Bar Harbor, Maine

We recently took an amazing trip to Bar Harbor, ME. We spent the week exploring the village and Acadia National Park. This vacation was definitely worth the nine hour drive from the city to Maine, and we are excited for many more trips in our future.

We stayed at the Graycote Inn in the village of Bar Harbor. We spent the first few nights in the inn’s smallest room, and the last few nights in the private king-sized suite. The inn was walking distance to the village restaurants and streets, which we were able to explore throughout the trip. Roger and Pat also served amazing breakfast – Probably the best meals we had during our stay!

We drove to the top of Cadillac Mountain on our first full day in Bar Harbor. We stopped at the many scenic overlooks to enjoy the incredible views from the highest mountain in Acadia National Park. We then visited Thunder Hole, but unfortunately missed the famous explosions of water which only happen at specific times of day. Even though we didn’t hear the “thunder,” the view was beautiful and we had a nice time. Next, we stopped along Park Loop Road to explore the Otter Cliffs and Otter Point. We did not see any otters, but we did have fun walking along the rocks and enjoying the view!

After returning to Bar Harbor, we took an easy hike along the Shore Path around Bar Harbor Village. We had a delicious lunch at a nearby Irish pub, where we tried Bar Harbor style pub food – basically pub food with a seafood twist. Afterwards we took a wooded path to a very pretty beach, called Pretty Marsh, which had amazing views. It took us some time to actually find the place, and a little longer to figure out where the path was, but we enjoyed it all the same. On the way back, we stopped at the Bass Harbor Lighthouse. This was a nice way to end the day and we got to see a great sunset. Interestingly, a U.S. Coast Guard family lives in the building year round.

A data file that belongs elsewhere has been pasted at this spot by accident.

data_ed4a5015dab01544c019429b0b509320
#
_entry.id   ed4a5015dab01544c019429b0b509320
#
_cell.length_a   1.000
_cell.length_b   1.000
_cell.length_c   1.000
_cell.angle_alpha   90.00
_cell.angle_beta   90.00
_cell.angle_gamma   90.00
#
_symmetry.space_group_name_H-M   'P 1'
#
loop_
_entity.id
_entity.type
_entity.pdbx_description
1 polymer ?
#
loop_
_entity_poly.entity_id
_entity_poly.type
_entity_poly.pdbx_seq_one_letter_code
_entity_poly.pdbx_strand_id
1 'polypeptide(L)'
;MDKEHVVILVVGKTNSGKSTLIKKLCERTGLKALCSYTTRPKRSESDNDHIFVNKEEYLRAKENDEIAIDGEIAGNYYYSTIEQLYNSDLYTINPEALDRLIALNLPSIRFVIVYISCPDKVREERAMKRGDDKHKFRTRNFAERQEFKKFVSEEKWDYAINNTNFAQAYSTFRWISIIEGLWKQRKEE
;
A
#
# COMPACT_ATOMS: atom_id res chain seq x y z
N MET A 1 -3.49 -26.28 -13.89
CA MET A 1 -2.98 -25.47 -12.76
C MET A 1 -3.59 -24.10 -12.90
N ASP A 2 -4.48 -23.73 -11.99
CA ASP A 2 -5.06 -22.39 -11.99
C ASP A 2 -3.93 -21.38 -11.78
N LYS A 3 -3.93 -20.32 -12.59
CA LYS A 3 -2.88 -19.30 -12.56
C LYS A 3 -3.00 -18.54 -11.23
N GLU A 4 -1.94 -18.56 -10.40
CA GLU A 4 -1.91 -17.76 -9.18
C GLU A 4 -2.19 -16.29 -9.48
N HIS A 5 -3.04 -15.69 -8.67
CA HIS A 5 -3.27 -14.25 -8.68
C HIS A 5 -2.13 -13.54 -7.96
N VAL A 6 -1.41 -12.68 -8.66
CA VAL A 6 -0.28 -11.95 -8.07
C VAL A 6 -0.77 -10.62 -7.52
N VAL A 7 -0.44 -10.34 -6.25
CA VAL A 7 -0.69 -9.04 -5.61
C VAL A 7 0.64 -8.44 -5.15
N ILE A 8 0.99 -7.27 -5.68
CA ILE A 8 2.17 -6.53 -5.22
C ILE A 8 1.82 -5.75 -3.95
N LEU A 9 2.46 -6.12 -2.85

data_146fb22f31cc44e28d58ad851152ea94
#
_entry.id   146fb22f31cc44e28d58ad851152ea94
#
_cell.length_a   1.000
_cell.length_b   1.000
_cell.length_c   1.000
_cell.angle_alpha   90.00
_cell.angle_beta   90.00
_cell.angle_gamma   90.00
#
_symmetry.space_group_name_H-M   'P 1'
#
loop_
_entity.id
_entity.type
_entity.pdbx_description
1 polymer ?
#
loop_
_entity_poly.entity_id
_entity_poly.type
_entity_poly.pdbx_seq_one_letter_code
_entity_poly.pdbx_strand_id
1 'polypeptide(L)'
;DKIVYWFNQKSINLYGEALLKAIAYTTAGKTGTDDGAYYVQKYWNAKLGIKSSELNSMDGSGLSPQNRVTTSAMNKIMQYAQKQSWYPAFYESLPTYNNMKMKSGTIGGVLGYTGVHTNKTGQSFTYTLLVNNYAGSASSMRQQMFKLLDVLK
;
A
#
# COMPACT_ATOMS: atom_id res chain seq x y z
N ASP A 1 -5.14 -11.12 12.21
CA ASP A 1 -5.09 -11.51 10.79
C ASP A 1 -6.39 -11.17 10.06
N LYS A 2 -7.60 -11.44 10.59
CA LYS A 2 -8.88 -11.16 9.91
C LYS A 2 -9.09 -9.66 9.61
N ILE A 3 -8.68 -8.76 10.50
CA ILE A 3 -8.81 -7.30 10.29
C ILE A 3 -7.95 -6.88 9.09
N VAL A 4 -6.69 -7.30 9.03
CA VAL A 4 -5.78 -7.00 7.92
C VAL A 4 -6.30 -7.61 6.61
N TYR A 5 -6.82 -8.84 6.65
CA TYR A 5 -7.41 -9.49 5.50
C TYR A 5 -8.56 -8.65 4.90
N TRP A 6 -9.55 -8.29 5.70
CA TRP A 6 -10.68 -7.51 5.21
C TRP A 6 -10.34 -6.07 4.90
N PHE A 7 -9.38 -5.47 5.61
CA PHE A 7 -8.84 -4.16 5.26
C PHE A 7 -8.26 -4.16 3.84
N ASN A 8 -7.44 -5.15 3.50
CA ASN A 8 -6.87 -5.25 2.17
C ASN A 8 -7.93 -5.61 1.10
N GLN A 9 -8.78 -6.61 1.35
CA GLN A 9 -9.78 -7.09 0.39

We spent most of our second day at Acadia hiking up Gorge Path to the top of Dorr Mountain and then back down the other side. We were a little intimidated by the trail’s “expert” and “difficult” warnings, but we decided to try it anyway and were rewarded with the most amazing views! We managed to make it safely to the top without falling off any cliffs or rock ledges – Success!

First, we walked Jesup Path to Hemlock Trail, two easy wooded trails on the way to Gorges Path. The long climb up Gorges Path was definitely a challenge. Most of it was an uphill trek that had us jumping and climbing from rock to rock along the side of the mountain. After emerging from Gorges Path,  we climbed up the rocks to the top of Mt. Dorr. While not as strenuous as the hike up the Gorge, this was definitely more dangerous! The views from the top were absolutely spectacular.

We took Ladder Trail down the side of Dorr Mountain. This path mostly consisted of steep stone staircases and, of course, ladders. We enjoyed the way down almost as much as the way up! After reaching the bottom, we took Kane Path along The Tarn back to the car. We ran into the world’s largest spider along the way.